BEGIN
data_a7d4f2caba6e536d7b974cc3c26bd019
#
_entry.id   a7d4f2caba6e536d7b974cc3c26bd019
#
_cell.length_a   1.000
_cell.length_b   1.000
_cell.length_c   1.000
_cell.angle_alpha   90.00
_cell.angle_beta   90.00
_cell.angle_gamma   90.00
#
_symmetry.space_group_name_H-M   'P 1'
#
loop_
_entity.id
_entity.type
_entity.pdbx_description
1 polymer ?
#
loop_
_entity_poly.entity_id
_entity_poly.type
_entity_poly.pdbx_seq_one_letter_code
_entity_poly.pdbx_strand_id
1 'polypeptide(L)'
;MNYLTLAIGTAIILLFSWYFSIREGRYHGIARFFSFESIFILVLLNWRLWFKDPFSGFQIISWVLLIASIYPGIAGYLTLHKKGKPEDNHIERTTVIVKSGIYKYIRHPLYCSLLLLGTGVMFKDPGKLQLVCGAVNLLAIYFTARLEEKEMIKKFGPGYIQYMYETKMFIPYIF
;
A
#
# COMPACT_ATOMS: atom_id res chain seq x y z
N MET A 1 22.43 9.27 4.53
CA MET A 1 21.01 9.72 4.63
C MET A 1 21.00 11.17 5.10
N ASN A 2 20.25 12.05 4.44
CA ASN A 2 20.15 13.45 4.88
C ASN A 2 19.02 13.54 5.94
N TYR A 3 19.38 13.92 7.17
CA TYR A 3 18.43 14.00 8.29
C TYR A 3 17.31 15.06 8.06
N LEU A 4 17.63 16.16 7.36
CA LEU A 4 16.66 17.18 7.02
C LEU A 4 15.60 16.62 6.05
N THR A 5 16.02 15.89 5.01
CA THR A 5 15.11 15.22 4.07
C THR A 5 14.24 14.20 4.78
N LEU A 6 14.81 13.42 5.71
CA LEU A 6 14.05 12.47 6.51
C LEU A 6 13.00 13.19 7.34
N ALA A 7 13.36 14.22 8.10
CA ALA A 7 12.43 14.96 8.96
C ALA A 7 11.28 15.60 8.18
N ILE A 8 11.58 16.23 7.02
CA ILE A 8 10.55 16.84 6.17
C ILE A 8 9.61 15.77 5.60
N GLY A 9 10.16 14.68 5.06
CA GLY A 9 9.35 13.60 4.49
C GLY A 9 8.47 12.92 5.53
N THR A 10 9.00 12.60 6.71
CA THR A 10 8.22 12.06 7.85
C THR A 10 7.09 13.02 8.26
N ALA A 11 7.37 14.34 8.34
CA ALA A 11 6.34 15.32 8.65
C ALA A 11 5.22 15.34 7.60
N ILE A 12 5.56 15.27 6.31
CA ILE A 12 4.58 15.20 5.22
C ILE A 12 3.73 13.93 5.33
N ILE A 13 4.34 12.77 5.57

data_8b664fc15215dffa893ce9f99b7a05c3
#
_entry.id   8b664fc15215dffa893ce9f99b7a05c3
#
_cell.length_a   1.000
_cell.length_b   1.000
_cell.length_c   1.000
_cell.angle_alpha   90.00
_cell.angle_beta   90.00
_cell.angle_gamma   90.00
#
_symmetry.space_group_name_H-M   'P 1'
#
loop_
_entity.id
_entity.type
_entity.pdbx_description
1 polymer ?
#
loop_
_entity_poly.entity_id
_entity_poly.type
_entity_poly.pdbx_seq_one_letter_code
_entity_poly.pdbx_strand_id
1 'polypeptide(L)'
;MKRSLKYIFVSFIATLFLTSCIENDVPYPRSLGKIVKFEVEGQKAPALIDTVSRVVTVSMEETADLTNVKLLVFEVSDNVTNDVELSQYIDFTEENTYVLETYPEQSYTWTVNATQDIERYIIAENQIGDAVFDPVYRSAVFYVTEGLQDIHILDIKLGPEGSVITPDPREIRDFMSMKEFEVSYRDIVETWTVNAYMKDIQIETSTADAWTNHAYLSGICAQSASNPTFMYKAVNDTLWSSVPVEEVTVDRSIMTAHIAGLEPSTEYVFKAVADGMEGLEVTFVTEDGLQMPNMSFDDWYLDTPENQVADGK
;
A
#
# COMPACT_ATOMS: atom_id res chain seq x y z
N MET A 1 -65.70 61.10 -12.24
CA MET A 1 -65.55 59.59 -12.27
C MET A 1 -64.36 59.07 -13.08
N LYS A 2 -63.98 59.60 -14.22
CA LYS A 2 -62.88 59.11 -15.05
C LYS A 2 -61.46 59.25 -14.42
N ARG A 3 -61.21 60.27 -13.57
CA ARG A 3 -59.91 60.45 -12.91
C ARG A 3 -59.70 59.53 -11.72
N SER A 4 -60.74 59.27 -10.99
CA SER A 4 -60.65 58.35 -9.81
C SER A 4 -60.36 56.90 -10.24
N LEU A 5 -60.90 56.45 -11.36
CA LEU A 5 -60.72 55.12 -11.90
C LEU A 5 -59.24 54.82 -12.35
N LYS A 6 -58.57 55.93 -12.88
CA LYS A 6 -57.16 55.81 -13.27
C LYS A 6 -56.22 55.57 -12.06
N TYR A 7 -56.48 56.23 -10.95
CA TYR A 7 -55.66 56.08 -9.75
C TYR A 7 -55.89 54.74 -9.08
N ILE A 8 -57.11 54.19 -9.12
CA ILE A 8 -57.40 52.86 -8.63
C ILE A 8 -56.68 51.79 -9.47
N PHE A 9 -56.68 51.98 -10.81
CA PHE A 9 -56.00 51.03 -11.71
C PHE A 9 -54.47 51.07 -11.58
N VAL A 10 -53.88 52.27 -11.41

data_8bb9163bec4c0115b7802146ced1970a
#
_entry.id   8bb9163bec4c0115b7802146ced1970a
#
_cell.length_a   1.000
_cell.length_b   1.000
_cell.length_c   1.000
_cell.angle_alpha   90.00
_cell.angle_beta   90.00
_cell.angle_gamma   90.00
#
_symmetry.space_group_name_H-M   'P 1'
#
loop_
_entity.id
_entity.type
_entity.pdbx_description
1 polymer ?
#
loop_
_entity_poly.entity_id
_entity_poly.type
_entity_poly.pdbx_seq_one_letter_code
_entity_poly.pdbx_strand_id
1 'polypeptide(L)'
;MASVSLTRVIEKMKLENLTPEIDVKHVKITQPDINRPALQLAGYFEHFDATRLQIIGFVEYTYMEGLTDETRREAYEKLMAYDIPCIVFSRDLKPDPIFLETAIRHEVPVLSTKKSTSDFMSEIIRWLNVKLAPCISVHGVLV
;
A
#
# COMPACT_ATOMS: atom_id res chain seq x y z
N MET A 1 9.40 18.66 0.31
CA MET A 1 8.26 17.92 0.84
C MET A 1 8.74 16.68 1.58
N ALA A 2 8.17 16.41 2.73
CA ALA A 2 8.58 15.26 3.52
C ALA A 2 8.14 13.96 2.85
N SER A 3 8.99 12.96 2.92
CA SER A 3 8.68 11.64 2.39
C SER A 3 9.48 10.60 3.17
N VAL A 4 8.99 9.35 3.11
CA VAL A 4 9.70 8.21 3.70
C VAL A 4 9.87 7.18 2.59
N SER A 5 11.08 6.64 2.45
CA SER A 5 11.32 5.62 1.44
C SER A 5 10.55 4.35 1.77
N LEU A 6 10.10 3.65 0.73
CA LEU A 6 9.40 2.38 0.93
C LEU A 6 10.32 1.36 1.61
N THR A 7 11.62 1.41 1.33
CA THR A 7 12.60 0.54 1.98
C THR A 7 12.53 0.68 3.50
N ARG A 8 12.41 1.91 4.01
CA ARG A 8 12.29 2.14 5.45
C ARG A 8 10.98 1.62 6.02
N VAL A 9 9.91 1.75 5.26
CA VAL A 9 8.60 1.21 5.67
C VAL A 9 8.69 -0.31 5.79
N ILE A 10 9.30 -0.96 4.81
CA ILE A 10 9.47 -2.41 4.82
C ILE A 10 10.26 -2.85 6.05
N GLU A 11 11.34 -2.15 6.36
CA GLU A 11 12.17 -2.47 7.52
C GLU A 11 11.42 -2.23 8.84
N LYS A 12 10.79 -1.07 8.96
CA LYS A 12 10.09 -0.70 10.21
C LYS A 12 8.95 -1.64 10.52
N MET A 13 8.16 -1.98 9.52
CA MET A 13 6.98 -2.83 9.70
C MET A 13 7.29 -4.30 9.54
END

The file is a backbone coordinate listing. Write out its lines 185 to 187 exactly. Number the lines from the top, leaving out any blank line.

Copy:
C ILE A 10 10.26 -2.85 6.05
N GLU A 11 11.34 -2.15 6.36
CA GLU A 11 12.17 -2.47 7.52